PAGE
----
That said, the combat in this game is woeful (boring more than anything else), and I found the Quicktime events unbelieveably irritating. I suspect it is the combat that made the reviewer stop playing. I felt like that a few times myself, but the strength of the narrative kept me going.

    I think the combat is the sole weak point (admittedly it’s a major point). Apart from that, the game is funny, entertaining, unsettling and narratively powerful. I played it in the middle of a Fallout: New Vegas game, and when I went back to F:NV, I found myself thinking, “Ok, here I am in the Sunset Sarsparilla factory, checking another filing cabinet in the hope of getting some shotgun shells. What the fuck am I doing?” Fallout was so anodyne and meaningless after DP, that I stopped playing. Hopefully I can pick it up again soon, but I found DP such a deep experience that it made the supposedly narrative-rich F:NV seem like a child’s toy.

    Disclaimer: I’m a middle aged gamer, enjoyed the first few episodes of Twin Peaks when they came out years ago but don’t really remember anything about them, I’m not into Japanese games etc, so I have no predisposition to this game (I couldn’ be described as a fanboy, is the point I’m making), and am surprised at the effect it had. But for me, GOTY for sure.

    I’d encourage anyone who enjoys games with strong narratives to get this game.

  12. Sooo many interesting comments here.
    I’ve got through the prologue and into the first full chapter.
    Not had to drive anywhere yet.
    Combat isn’t too bad although I do question the amount of pistol shots it takes to drop an enemy compared to a bat to the face.
    QTE don’t seem to give me enough time to win first time around, that with the harsh restart points can frustrate me.

    But going back to what this games does best….. the narrative and just plain creepiness of the world if making me want to see more

  13. avatar Azrial says:

    I thought this little gem was one of the creepiest games I’ve played in years, and it’s cheap too. Phizzy, the Zombie/creatures walk backwards bent over, and attack you by shoving their hand down your throat, it’s actually quite disturbing.

  14. avatar Phizzy says:

    That’s NEAT. I’m buying it right now.

  15. avatar EvilLandlord says:

    To “Chopper” that posted here:

    Chopper was an old Internet pseudonym of mine and when I first registered here at MLG I started the account “Chopper”. I use this one now instead so if you want me to give you the password for the old one I can..

    Nice review BTW. Can’t wait to play it (I think)!

  16. avatar Benjo321 says:

    It’s a real shame you couldn’t manage more than 5 hours Xero as I think this game is a real gem. I can totally understand any and all complaints about the game, be they sound, mechanics, graphics, presentation but the superb story and well drawn characters really pull it through for me.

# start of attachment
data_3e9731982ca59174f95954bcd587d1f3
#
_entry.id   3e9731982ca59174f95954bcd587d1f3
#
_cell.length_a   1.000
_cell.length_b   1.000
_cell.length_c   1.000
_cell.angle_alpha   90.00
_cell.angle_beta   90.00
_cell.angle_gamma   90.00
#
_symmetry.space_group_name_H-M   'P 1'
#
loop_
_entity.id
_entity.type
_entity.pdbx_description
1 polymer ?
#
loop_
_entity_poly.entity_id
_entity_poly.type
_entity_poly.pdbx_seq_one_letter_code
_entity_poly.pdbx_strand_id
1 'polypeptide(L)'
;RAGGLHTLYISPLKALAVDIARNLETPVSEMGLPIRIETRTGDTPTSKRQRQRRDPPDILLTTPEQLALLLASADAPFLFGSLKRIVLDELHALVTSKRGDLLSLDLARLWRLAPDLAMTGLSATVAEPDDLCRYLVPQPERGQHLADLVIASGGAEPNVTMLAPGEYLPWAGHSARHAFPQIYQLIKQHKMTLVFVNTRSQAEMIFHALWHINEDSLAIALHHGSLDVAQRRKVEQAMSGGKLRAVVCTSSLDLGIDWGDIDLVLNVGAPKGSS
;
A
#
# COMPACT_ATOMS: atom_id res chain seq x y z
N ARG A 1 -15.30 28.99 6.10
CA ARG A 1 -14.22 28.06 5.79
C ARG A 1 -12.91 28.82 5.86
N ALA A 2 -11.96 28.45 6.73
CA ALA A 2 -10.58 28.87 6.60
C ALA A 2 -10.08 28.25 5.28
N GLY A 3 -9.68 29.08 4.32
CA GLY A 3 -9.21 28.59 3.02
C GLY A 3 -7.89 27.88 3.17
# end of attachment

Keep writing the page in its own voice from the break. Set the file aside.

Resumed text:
I admit, I was feeling the same near the start but the game becomes much less combat focused and things really start developing at the end of Chapter 1 (I’m guessing that was about 7 hours in for me). There’s a couple of easy side missions that make the combat and travel much less tedious so that you can get down to what matters in this game – enjoying the story. The best advice I got about the game was to play it on easy. If you’re doing it any harder on your first go then you’re bound to get put off. I’ll probably go back to try other difficulties now I know what’s what.

    If you’re on the fence about getting the game, I say just do it!!! You can get it for about £15 and as long as you understand that it’ll be a bit janky you should have a great time with it. Currently my game of the year hands down. So says Mr Stewart.

  17. avatar Chopper says:

    Ha ha, EvilLandlord is a big improvement! Thanks for the kind offer, but I doubt I’ll post enough to use it.

    Still thinking about Deadly Premonition, several weeks later. Gamecritics have good coverage, including a podsast, for those who are interested.

    Playing Nier now; it’s not grabbing me though.

  18. avatar Jim says:

    both thumbs up – I’m really mesmerized by this game and am very thankful that it was released in EU.

  19. avatar basch says:

    all together I thought it was an ok game. I mean it was made by Americans’s so I am surprised it made it that far. Sadly Now that Silent Hill belongs to Americas corp; The game series is probably ruined. The producer of the game is pathetic tho; he wants money to make another installment of this game; whihc I definitly don’t think its worth a sequel. This type of game is worth playing maybe once; and thats it.